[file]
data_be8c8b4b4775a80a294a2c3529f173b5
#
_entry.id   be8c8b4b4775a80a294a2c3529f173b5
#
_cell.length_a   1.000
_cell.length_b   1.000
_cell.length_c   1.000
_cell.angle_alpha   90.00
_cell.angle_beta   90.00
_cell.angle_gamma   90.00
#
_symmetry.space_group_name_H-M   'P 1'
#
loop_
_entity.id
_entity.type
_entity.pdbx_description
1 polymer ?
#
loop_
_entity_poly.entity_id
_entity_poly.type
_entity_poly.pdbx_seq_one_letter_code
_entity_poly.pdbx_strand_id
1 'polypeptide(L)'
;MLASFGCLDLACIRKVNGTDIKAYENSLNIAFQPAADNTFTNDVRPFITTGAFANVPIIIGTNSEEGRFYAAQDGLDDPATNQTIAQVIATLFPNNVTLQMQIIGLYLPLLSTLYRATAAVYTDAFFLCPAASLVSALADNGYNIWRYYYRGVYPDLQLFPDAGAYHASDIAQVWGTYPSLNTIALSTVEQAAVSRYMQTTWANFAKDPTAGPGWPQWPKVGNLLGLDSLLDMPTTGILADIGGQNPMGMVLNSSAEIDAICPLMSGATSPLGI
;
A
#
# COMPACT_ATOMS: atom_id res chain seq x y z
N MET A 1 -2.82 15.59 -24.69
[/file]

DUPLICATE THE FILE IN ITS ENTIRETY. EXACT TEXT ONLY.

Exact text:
data_be8c8b4b4775a80a294a2c3529f173b5
#
_entry.id   be8c8b4b4775a80a294a2c3529f173b5
#
_cell.length_a   1.000
_cell.length_b   1.000
_cell.length_c   1.000
_cell.angle_alpha   90.00
_cell.angle_beta   90.00
_cell.angle_gamma   90.00
#
_symmetry.space_group_name_H-M   'P 1'
#
loop_
_entity.id
_entity.type
_entity.pdbx_description
1 polymer ?
#
loop_
_entity_poly.entity_id
_entity_poly.type
_entity_poly.pdbx_seq_one_letter_code
_entity_poly.pdbx_strand_id
1 'polypeptide(L)'
;MLASFGCLDLACIRKVNGTDIKAYENSLNIAFQPAADNTFTNDVRPFITTGAFANVPIIIGTNSEEGRFYAAQDGLDDPATNQTIAQVIATLFPNNVTLQMQIIGLYLPLLSTLYRATAAVYTDAFFLCPAASLVSALADNGYNIWRYYYRGVYPDLQLFPDAGAYHASDIAQVWGTYPSLNTIALSTVEQAAVSRYMQTTWANFAKDPTAGPGWPQWPKVGNLLGLDSLLDMPTTGILADIGGQNPMGMVLNSSAEIDAICPLMSGATSPLGI
;
A
#
# COMPACT_ATOMS: atom_id res chain seq x y z
N MET A 1 -2.82 15.59 -24.69